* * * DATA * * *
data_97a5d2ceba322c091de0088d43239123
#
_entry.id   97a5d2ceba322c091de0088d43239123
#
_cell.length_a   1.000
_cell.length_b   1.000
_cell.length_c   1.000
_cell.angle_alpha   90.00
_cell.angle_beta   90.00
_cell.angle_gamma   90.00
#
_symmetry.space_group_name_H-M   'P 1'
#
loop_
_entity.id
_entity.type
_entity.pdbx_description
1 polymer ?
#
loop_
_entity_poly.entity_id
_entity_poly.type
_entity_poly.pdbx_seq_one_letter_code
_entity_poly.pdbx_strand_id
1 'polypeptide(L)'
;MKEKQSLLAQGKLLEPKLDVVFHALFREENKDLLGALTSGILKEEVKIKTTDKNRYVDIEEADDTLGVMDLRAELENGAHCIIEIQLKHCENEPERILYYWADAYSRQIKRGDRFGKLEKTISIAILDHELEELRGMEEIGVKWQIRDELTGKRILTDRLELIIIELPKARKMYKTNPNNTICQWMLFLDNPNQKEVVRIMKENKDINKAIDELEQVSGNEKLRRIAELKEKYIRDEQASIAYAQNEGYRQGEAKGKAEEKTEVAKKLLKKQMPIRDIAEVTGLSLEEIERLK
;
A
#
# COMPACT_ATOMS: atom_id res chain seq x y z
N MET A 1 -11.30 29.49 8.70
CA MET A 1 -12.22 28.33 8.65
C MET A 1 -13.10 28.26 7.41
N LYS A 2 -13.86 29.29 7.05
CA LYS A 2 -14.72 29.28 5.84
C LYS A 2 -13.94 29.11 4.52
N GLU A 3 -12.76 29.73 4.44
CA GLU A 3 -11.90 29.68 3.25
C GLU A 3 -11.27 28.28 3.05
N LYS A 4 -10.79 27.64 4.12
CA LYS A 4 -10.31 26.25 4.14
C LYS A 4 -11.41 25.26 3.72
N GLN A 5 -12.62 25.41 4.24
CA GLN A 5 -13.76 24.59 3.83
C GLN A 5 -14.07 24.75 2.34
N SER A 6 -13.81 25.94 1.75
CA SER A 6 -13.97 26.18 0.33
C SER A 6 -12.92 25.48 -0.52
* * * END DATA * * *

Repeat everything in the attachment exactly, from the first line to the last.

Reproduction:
data_97a5d2ceba322c091de0088d43239123
#
_entry.id   97a5d2ceba322c091de0088d43239123
#
_cell.length_a   1.000
_cell.length_b   1.000
_cell.length_c   1.000
_cell.angle_alpha   90.00
_cell.angle_beta   90.00
_cell.angle_gamma   90.00
#
_symmetry.space_group_name_H-M   'P 1'
#
loop_
_entity.id
_entity.type
_entity.pdbx_description
1 polymer ?
#
loop_
_entity_poly.entity_id
_entity_poly.type
_entity_poly.pdbx_seq_one_letter_code
_entity_poly.pdbx_strand_id
1 'polypeptide(L)'
;MKEKQSLLAQGKLLEPKLDVVFHALFREENKDLLGALTSGILKEEVKIKTTDKNRYVDIEEADDTLGVMDLRAELENGAHCIIEIQLKHCENEPERILYYWADAYSRQIKRGDRFGKLEKTISIAILDHELEELRGMEEIGVKWQIRDELTGKRILTDRLELIIIELPKARKMYKTNPNNTICQWMLFLDNPNQKEVVRIMKENKDINKAIDELEQVSGNEKLRRIAELKEKYIRDEQASIAYAQNEGYRQGEAKGKAEEKTEVAKKLLKKQMPIRDIAEVTGLSLEEIERLK
;
A
#
# COMPACT_ATOMS: atom_id res chain seq x y z
N MET A 1 -11.30 29.49 8.70
CA MET A 1 -12.22 28.33 8.65
C MET A 1 -13.10 28.26 7.41
N LYS A 2 -13.86 29.29 7.05
CA LYS A 2 -14.72 29.28 5.84
C LYS A 2 -13.94 29.11 4.52
N GLU A 3 -12.76 29.73 4.44
CA GLU A 3 -11.90 29.68 3.25
C GLU A 3 -11.27 28.28 3.05
N LYS A 4 -10.79 27.64 4.12
CA LYS A 4 -10.31 26.25 4.14
C LYS A 4 -11.41 25.26 3.72
N GLN A 5 -12.62 25.41 4.24
CA GLN A 5 -13.76 24.59 3.83
C GLN A 5 -14.07 24.75 2.34
N SER A 6 -13.81 25.94 1.75
CA SER A 6 -13.97 26.18 0.33
C SER A 6 -12.92 25.48 -0.52